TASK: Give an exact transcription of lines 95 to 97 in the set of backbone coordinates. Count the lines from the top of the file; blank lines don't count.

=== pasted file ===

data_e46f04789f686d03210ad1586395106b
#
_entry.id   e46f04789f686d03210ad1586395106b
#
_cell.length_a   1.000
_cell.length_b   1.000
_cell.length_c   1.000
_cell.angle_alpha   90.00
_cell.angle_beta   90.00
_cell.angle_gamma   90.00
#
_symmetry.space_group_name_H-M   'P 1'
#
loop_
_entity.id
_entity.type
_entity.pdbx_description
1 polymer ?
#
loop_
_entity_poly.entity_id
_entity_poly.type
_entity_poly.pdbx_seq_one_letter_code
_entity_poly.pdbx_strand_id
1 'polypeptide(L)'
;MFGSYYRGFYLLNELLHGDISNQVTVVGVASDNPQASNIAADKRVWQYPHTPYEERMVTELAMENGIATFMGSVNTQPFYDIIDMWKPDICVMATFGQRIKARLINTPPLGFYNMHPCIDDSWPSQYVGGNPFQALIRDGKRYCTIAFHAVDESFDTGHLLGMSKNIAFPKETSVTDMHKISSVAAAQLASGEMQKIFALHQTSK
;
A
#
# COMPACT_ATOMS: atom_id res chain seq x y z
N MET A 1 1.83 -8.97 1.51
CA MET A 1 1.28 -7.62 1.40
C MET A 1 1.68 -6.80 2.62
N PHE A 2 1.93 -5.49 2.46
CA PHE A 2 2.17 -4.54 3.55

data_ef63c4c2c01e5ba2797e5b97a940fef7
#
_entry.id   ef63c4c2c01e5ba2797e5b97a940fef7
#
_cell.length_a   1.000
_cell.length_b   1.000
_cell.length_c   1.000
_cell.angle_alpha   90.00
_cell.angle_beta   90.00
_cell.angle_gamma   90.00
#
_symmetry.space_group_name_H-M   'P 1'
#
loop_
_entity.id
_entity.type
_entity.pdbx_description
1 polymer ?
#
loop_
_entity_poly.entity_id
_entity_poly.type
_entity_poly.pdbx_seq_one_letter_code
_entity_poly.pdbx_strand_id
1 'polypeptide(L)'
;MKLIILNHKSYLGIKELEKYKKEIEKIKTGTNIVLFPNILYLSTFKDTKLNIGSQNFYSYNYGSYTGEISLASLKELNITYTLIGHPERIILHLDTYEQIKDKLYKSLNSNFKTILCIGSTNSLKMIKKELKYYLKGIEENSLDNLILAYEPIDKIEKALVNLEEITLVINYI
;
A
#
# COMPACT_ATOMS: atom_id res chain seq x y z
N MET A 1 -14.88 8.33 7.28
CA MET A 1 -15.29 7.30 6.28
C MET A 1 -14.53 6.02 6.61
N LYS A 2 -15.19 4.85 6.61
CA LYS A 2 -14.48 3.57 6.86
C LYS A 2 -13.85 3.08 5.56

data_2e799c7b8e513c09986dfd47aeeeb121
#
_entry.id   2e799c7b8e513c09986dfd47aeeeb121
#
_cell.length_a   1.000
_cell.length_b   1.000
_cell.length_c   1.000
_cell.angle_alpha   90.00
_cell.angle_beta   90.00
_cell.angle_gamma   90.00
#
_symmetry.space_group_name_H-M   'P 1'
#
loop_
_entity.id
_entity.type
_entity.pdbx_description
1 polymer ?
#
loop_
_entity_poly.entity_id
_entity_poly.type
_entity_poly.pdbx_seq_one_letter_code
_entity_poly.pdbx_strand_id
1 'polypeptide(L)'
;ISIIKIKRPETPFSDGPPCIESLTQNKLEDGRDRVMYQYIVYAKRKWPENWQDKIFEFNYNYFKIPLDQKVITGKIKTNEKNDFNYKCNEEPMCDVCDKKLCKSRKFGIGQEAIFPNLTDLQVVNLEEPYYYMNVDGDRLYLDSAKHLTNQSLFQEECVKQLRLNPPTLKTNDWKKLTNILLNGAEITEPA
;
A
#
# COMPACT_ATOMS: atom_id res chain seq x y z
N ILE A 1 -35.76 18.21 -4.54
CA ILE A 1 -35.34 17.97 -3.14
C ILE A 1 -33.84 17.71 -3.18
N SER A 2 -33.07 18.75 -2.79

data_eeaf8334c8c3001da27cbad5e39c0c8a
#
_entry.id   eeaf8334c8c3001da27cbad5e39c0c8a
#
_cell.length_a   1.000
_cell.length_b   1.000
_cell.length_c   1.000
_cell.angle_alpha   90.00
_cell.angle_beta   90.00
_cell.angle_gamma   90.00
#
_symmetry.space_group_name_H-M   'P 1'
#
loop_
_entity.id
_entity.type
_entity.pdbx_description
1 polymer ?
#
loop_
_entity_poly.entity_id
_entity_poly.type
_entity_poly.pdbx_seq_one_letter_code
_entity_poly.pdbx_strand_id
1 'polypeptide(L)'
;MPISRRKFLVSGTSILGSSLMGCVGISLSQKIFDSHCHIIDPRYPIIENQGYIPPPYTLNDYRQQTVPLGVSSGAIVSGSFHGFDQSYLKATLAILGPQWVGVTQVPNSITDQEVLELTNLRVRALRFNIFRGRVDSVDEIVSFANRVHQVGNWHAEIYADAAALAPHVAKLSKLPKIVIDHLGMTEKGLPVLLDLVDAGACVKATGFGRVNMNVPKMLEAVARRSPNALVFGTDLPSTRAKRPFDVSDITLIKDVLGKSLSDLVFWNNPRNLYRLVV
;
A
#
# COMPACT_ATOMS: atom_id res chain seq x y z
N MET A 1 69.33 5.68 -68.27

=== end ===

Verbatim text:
_entity_poly.pdbx_strand_id
1 'polypeptide(L)'
;ISIIKIKRPETPFSDGPPCIESLTQNKLEDGRDRVMYQYIVYAKRKWPENWQDKIFEFNYNYFKIPLDQKVITGKIKTNEKNDFNYKCNEEPMCDVCDKKLCKSRKFGIGQEAIFPNLTDLQVVNLEEPYYYMNVDGDRLYLDSAKHLTNQSLFQEECVKQLRLNPPTLKTNDWKKLTNILLNGAEITEPA